A 35-year-old G2P2 presents for a contraceptive counseling visit. She and her husband desire a long-term contraceptive method, and are uncertain if they want more children. She has been happily married for 10 years. Her only medical problem is mild hypertension, for which she takes a diuretic, and she has never had a sexually transmitted disease. She is considering the copper IUD and wants to know how it works.
The patient decided to have the copper IUD placed. It is inserted without difficulty, and she returned 1 month later, at which time it was confirmed that her IUD string was in place. One year later, she returned because she had a positive pregnancy test. On examination, the IUD string is seen protruding from the cervical os. Ultrasound demonstrates a 10-week intrauterine pregnancy. The patient and her husband express a strong desire for the pregnancy to be continued.
What is the best next step in management?
Several mechanisms of action have been proposed for a copper IUD. These include inhibition of sperm migration and viability, change in transport speed of the ovum, and damage to or destruction of the ovum. The data demonstrates that these prefertilization mechanisms constitute the primary mechanism of action for prevention of pregnancy with the copper IUD; however, postfertilization effects, including damage or destruction of the fertilized ovum, may also occur. All of these effects occur before implantation. IUDs have few contraindications, and almost all women are eligible. Paragard should not be used in the following situations: pregnancy or suspected pregnancy, uterine abnormalities resulting in distortion of the uterine cavity, acute pelvic inflammatory disease, postpartum endometritis in the last 3 months, genital bleeding of unknown etiology, known or suspected uterine or cervical malignancy, mucopurulent cervicitis, or Wilson disease. The reported failure rate of a copper IUD at 1 year is very low, at 0.8 per 100 women. Although there is an increased risk of spontaneous abortion, and a small risk of infection, an intrauterine pregnancy can occur and continue successfully to term with an IUD in place. However, if the patient wishes to keep the pregnancy and if the string is visible, the IUD should be removed in an attempt to reduce the risk of infection, abortion, or both. Although the incidence of ectopic pregnancies with an IUD was at one time thought to be increased, it is now recognized that in fact the overall incidence is unchanged. The apparent increase is the result of the dramatic decrease in intrauterine implantation without affecting ectopic implantation. Thus, while the overall probability of pregnancy is dramatically decreased, when a pregnancy does occur with an IUD in place, there is a higher probability that it will be ectopic. With this in mind, in the absence of signs and symptoms suggestive of an ectopic pregnancy, especially after ultrasound documentation of an intrauterine pregnancy, laparoscopy is not indicated. The incidence of heterotopic pregnancy, in which intrauterine and extrauterine implantation occur simultaneously, is not increased.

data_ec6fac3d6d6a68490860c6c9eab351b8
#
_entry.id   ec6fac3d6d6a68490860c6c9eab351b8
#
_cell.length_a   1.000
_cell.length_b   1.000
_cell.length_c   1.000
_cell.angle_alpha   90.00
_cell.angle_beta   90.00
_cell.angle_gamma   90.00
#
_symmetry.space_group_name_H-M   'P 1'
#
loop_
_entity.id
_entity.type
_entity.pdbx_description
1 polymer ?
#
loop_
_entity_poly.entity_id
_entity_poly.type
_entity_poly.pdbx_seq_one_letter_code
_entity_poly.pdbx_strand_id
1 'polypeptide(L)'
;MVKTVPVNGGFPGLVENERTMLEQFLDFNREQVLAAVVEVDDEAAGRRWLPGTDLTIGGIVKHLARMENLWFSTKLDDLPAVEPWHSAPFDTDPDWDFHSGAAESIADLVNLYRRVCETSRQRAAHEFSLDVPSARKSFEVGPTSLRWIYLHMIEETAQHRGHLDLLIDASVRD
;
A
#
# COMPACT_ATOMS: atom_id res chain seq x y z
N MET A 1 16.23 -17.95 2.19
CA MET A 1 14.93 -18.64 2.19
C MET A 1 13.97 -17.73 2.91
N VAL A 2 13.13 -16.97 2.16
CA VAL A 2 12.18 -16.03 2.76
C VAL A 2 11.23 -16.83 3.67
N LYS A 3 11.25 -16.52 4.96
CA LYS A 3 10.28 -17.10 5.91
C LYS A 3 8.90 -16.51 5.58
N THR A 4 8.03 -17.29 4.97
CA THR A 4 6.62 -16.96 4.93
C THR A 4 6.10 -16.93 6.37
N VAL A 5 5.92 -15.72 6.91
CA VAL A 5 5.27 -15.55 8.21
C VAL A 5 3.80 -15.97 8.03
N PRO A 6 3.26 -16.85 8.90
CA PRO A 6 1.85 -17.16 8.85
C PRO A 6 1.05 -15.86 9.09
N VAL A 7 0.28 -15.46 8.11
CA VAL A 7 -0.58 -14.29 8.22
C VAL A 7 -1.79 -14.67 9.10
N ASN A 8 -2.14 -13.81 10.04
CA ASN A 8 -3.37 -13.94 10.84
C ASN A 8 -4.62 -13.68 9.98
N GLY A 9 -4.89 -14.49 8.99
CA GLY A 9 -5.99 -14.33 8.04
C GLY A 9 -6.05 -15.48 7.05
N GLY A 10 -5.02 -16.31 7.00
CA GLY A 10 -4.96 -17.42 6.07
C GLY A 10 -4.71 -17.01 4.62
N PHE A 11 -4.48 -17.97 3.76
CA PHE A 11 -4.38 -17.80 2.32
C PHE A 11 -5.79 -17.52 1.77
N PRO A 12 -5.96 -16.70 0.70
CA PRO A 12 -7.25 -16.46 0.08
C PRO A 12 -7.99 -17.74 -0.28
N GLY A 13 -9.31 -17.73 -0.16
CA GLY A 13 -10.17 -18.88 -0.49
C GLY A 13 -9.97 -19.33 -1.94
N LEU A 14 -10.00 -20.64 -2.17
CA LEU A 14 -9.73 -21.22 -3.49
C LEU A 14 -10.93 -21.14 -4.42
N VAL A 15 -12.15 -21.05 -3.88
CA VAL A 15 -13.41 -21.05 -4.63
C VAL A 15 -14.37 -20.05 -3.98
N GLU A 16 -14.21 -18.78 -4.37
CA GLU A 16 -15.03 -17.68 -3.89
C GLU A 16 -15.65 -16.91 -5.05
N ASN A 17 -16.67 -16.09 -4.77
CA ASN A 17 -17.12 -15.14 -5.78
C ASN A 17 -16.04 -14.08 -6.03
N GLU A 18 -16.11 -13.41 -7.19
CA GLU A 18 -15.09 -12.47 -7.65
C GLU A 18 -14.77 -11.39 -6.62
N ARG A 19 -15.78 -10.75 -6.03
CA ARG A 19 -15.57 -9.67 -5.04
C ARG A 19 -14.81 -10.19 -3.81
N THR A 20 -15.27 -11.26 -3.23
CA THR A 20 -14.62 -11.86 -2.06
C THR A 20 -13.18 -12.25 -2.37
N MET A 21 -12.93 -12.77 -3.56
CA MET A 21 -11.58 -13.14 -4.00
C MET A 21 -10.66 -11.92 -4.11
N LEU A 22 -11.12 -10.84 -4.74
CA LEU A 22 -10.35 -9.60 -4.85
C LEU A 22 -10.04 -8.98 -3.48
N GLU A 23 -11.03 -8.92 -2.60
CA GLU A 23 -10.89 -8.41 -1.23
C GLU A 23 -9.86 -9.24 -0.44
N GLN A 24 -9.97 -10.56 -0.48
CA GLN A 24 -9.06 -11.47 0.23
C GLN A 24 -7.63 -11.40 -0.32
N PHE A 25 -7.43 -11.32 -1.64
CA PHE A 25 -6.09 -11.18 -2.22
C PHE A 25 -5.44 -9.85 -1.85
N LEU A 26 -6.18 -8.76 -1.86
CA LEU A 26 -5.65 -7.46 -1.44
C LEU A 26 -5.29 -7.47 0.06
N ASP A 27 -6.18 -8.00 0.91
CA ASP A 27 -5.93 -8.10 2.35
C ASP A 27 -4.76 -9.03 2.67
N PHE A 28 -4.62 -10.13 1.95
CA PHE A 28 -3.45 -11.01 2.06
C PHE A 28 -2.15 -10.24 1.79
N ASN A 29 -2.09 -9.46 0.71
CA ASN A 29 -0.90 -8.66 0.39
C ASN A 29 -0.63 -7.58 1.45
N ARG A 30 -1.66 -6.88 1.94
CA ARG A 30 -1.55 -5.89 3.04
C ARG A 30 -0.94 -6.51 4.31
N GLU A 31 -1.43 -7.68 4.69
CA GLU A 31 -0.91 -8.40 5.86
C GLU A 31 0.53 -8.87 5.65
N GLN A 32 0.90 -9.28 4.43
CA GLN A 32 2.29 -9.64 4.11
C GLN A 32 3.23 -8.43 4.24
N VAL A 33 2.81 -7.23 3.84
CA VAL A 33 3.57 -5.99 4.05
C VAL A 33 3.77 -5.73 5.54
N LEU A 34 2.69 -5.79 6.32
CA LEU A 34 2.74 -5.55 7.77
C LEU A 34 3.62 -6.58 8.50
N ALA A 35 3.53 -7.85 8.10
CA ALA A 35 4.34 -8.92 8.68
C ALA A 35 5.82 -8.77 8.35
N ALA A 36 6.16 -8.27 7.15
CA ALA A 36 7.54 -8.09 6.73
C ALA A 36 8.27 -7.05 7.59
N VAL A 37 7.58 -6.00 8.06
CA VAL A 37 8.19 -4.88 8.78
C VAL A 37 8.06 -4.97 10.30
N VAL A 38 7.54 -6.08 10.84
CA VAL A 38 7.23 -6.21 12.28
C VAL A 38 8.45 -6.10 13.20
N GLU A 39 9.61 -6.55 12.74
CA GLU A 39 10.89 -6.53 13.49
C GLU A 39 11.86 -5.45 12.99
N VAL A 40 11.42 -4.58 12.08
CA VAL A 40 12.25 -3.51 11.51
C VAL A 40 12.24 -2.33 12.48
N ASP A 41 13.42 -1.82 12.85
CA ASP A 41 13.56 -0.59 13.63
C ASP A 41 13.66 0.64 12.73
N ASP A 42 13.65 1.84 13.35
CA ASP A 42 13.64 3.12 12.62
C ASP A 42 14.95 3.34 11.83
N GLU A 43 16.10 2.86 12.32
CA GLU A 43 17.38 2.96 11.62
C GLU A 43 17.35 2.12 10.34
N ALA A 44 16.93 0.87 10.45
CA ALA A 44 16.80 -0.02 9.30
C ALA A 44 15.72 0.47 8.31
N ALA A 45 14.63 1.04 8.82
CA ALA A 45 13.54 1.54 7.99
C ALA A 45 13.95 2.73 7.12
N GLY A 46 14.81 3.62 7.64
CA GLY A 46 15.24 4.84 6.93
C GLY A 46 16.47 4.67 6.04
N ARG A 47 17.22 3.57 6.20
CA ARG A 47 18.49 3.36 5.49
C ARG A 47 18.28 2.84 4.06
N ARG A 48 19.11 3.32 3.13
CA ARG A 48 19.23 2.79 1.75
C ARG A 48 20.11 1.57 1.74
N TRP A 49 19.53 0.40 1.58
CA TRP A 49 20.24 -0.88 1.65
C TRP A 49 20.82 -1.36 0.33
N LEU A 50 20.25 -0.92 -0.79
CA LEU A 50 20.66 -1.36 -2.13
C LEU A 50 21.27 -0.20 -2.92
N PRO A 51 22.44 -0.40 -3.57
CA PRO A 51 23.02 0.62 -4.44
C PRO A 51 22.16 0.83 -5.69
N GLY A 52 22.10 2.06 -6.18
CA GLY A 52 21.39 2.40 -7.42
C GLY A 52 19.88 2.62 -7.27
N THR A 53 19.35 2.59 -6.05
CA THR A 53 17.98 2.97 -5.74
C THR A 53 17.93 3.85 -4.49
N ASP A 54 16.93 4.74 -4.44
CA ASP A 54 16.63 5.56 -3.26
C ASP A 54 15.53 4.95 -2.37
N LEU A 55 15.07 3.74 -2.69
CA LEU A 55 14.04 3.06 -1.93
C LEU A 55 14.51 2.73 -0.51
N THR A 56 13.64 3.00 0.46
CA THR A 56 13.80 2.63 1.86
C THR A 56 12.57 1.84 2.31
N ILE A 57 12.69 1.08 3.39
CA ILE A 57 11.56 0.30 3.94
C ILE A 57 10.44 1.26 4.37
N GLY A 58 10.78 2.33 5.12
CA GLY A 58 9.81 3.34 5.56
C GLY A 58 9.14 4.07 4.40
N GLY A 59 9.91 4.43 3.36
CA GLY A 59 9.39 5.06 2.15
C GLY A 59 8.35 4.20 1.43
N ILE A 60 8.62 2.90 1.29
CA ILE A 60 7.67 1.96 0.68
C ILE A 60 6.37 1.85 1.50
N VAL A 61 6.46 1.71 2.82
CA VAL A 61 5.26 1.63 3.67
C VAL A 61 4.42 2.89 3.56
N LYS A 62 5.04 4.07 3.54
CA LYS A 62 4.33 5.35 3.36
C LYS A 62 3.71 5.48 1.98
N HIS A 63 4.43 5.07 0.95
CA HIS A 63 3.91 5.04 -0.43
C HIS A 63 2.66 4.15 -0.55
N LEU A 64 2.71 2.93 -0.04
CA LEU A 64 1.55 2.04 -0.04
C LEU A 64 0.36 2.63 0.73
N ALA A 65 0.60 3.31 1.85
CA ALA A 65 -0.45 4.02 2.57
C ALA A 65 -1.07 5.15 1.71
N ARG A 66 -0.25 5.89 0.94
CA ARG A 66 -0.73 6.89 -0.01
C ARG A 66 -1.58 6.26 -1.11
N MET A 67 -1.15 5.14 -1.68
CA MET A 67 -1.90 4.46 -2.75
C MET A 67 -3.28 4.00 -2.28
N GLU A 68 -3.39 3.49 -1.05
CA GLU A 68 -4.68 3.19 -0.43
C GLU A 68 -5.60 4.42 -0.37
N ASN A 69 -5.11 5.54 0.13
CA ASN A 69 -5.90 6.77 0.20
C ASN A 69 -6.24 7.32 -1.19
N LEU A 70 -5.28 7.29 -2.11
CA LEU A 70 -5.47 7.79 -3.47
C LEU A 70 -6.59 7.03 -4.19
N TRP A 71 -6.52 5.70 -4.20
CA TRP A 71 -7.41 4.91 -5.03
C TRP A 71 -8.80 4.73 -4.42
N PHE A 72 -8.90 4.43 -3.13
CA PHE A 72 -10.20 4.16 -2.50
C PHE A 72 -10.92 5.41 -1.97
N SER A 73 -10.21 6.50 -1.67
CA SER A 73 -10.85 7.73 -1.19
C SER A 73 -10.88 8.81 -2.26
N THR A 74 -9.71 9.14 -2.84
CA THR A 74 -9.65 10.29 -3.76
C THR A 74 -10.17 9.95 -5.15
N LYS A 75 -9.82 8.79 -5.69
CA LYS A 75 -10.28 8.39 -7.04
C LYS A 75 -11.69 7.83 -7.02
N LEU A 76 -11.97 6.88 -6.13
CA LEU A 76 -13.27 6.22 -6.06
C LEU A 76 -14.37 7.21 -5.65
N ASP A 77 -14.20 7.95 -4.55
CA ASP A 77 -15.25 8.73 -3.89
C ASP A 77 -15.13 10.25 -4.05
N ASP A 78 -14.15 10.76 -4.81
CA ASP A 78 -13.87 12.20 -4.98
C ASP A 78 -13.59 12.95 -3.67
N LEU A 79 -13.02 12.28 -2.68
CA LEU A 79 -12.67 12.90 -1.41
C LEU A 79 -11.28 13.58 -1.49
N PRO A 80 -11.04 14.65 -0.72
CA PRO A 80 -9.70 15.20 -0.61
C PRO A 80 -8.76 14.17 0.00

A 21-year-old G0 presents to your office because her menses is 2 weeks late. She states that she is taking her birth control pills correctly; she may have missed a day at the beginning of the pack, but took it as soon as she remembered. She has no medical problems, but 3 weeks ago she had a “viral stomach flu,” and missed 2 days of work due to nausea, vomiting, and diarrhea. Her cycles are usually regular, even without oral contraceptive pills. She has been on the pill for 5 years, and recently developed some midcycle bleeding, which usually lasts about 2 days. She has been sexually active with the same partner for the past 3 months, and has a history of chlamydia 3 years ago. She has had a total of 10 sexual partners. A urine pregnancy test is positive.
Which of the following is the major cause of unplanned pregnancies in women using oral contraceptives?